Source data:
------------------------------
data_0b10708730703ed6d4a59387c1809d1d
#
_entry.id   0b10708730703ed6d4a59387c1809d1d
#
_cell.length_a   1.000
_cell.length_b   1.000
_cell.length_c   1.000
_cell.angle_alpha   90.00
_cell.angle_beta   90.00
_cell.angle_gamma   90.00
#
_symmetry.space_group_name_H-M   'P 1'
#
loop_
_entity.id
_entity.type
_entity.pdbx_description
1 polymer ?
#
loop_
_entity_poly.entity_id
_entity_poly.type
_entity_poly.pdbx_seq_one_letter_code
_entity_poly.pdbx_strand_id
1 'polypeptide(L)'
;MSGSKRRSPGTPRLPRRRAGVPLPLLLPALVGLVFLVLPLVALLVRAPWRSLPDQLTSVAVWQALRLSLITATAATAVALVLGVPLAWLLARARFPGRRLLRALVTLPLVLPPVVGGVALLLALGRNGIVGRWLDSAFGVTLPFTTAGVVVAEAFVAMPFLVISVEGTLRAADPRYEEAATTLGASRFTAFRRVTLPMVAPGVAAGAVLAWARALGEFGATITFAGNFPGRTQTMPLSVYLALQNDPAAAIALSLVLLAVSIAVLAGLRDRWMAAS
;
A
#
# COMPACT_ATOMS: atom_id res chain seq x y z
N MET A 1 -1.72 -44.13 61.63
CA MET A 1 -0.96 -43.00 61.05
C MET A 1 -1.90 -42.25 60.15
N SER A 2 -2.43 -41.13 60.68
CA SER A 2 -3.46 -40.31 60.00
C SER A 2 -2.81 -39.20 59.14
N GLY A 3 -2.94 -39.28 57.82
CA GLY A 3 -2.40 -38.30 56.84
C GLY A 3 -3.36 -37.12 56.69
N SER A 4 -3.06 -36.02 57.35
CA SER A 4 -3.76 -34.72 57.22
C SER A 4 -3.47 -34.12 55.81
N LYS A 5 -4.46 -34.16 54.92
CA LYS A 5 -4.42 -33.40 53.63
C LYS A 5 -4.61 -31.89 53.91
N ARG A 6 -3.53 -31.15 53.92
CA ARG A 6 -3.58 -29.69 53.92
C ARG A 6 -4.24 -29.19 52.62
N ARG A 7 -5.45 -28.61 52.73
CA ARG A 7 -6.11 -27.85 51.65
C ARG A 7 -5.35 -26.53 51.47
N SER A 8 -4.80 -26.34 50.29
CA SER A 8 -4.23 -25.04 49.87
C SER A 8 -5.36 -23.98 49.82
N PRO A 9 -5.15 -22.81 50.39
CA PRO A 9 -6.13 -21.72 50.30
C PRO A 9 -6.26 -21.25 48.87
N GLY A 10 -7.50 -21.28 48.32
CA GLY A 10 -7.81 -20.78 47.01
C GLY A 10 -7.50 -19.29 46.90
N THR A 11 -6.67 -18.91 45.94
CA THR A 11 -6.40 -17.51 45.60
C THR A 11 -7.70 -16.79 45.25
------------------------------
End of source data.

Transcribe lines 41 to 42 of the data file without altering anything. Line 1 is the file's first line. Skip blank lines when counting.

CA SER A 4 -3.76 -34.72 57.22
C SER A 4 -3.47 -34.12 55.81